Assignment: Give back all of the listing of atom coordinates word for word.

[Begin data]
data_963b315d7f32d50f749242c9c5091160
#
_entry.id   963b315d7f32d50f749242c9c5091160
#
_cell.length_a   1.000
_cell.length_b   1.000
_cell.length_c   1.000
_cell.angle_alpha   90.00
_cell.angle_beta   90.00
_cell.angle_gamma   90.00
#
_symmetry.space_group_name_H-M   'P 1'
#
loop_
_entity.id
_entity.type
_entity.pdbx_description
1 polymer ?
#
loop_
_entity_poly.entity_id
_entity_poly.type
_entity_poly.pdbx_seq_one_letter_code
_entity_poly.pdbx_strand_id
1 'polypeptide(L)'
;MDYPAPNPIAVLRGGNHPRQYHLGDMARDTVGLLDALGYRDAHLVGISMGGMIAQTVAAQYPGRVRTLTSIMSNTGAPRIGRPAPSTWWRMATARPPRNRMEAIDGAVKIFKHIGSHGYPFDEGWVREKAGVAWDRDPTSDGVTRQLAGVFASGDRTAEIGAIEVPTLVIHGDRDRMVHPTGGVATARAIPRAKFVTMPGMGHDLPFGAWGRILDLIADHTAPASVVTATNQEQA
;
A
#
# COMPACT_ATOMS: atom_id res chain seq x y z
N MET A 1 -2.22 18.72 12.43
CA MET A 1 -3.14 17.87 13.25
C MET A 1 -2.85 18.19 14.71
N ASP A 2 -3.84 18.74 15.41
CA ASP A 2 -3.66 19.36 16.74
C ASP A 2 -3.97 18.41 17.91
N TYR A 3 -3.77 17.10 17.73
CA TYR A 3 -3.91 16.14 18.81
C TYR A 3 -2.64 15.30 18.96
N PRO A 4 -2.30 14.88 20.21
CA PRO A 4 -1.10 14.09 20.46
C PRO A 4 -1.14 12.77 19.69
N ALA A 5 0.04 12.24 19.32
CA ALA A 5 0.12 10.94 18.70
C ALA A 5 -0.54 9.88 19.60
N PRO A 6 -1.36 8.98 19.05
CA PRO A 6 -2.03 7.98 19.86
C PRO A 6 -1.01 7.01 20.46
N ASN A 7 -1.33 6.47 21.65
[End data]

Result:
data_963b315d7f32d50f749242c9c5091160
#
_entry.id   963b315d7f32d50f749242c9c5091160
#
_cell.length_a   1.000
_cell.length_b   1.000
_cell.length_c   1.000
_cell.angle_alpha   90.00
_cell.angle_beta   90.00
_cell.angle_gamma   90.00
#
_symmetry.space_group_name_H-M   'P 1'
#
loop_
_entity.id
_entity.type
_entity.pdbx_description
1 polymer ?
#
loop_
_entity_poly.entity_id
_entity_poly.type
_entity_poly.pdbx_seq_one_letter_code
_entity_poly.pdbx_strand_id
1 'polypeptide(L)'
;MDYPAPNPIAVLRGGNHPRQYHLGDMARDTVGLLDALGYRDAHLVGISMGGMIAQTVAAQYPGRVRTLTSIMSNTGAPRIGRPAPSTWWRMATARPPRNRMEAIDGAVKIFKHIGSHGYPFDEGWVREKAGVAWDRDPTSDGVTRQLAGVFASGDRTAEIGAIEVPTLVIHGDRDRMVHPTGGVATARAIPRAKFVTMPGMGHDLPFGAWGRILDLIADHTAPASVVTATNQEQA
;
A
#
# COMPACT_ATOMS: atom_id res chain seq x y z
N MET A 1 -2.22 18.72 12.43
CA MET A 1 -3.14 17.87 13.25
C MET A 1 -2.85 18.19 14.71
N ASP A 2 -3.84 18.74 15.41
CA ASP A 2 -3.66 19.36 16.74
C ASP A 2 -3.97 18.41 17.91
N TYR A 3 -3.77 17.10 17.73
CA TYR A 3 -3.91 16.14 18.81
C TYR A 3 -2.64 15.30 18.96
N PRO A 4 -2.30 14.88 20.21
CA PRO A 4 -1.10 14.09 20.46
C PRO A 4 -1.14 12.77 19.69
N ALA A 5 0.04 12.24 19.32
CA ALA A 5 0.12 10.94 18.70
C ALA A 5 -0.54 9.88 19.60
N PRO A 6 -1.36 8.98 19.05
CA PRO A 6 -2.03 7.98 19.86
C PRO A 6 -1.01 7.01 20.46
N ASN A 7 -1.33 6.47 21.65